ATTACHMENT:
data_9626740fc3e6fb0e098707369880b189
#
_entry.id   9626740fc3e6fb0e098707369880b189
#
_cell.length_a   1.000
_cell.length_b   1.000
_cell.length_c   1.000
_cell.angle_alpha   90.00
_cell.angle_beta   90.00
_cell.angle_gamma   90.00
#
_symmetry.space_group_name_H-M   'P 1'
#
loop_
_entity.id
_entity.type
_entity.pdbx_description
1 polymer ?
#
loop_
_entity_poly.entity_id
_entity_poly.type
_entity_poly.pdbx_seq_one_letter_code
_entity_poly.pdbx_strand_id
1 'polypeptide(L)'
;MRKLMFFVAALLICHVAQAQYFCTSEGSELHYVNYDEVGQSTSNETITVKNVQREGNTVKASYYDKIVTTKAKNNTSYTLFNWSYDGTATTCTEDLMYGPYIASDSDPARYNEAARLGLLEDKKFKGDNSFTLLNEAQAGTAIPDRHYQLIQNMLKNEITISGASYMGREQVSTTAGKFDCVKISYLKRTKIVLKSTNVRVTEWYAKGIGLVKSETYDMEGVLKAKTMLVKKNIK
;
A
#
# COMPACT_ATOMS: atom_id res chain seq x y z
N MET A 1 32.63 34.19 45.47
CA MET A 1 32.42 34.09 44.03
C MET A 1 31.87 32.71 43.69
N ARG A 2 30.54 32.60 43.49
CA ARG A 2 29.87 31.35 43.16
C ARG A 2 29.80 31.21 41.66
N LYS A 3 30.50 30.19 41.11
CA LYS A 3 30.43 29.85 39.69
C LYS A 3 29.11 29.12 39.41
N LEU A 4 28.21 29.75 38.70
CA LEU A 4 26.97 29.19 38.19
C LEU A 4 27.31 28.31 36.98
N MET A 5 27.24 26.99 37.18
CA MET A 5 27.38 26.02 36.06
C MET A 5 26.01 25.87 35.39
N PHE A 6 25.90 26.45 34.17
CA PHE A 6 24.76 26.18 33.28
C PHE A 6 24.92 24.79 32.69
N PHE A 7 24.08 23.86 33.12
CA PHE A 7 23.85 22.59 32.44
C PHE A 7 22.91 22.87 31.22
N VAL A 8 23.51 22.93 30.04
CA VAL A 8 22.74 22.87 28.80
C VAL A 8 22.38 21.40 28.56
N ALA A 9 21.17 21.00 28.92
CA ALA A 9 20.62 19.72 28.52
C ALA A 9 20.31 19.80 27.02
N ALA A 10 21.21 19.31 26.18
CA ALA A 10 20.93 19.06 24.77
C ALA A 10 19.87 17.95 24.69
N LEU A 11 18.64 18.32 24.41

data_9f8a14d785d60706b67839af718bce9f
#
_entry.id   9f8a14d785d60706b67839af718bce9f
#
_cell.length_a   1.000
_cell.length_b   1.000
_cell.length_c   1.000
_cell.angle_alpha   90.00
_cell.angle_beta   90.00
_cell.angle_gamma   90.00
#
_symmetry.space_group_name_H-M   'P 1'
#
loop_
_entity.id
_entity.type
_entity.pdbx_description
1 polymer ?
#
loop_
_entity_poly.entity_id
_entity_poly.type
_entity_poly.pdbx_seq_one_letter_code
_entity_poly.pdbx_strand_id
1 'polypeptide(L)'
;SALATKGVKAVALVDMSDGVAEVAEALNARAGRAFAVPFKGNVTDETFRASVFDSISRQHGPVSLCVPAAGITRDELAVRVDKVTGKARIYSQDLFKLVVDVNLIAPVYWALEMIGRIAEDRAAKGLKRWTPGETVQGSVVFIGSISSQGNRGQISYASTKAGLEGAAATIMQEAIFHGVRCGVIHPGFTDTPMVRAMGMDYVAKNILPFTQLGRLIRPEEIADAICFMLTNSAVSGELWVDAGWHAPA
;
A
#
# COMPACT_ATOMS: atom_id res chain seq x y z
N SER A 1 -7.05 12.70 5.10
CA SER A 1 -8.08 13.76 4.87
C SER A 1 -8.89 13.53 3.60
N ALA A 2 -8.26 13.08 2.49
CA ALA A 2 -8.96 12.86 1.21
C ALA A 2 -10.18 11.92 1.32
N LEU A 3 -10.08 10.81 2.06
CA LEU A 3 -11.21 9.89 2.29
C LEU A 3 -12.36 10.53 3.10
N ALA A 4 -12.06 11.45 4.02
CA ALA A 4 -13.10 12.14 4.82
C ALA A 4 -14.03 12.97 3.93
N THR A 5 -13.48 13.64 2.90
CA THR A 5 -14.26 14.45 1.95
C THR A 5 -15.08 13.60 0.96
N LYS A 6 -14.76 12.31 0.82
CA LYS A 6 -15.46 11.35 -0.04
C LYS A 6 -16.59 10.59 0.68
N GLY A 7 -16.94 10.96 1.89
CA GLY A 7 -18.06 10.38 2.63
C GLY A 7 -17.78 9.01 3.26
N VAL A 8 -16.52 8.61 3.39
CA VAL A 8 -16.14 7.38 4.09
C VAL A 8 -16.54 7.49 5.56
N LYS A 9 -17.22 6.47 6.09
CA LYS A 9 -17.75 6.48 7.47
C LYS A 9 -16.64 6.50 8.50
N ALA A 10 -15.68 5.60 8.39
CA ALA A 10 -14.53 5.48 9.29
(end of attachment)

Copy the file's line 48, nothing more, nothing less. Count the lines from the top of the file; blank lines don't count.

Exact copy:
C PHE A 6 24.92 24.79 32.69